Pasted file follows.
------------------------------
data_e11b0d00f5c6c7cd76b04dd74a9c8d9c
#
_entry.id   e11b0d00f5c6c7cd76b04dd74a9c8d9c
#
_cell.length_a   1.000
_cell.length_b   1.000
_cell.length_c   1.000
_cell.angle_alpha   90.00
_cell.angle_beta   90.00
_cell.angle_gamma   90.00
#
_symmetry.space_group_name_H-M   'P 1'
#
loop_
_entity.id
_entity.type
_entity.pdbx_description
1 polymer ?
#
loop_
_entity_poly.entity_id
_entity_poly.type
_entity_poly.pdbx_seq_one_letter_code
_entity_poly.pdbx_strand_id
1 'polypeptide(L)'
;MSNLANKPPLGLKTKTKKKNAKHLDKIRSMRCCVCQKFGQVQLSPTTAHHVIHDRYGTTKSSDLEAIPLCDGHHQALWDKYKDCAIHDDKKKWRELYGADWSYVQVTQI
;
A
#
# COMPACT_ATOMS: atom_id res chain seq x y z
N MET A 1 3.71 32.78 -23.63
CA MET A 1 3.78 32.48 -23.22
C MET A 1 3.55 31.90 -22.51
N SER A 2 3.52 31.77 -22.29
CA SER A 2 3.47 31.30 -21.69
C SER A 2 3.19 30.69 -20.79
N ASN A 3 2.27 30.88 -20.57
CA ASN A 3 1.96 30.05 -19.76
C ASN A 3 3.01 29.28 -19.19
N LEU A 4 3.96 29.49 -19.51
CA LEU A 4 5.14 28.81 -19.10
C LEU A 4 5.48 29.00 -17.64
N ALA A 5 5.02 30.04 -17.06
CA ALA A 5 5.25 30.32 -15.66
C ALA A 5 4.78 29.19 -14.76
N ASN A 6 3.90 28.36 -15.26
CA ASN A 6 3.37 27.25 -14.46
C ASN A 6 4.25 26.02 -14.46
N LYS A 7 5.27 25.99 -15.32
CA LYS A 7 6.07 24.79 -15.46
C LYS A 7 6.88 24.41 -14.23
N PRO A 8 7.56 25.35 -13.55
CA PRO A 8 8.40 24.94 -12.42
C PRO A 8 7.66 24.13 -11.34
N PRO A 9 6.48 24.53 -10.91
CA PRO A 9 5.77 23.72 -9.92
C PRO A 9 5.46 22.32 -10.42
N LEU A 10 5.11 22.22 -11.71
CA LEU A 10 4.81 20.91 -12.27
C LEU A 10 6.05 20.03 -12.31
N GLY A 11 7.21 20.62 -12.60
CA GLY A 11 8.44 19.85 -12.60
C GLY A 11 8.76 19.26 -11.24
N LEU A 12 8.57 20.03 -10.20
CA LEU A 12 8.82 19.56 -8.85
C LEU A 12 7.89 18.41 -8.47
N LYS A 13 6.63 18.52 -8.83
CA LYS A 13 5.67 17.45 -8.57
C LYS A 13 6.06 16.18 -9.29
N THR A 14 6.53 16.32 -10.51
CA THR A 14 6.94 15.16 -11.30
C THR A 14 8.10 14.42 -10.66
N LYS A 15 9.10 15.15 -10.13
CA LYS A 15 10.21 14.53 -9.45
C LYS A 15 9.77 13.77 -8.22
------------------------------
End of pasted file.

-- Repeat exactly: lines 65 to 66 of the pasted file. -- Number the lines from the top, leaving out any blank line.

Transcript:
CA LEU A 12 8.82 19.56 -8.85
C LEU A 12 7.89 18.41 -8.47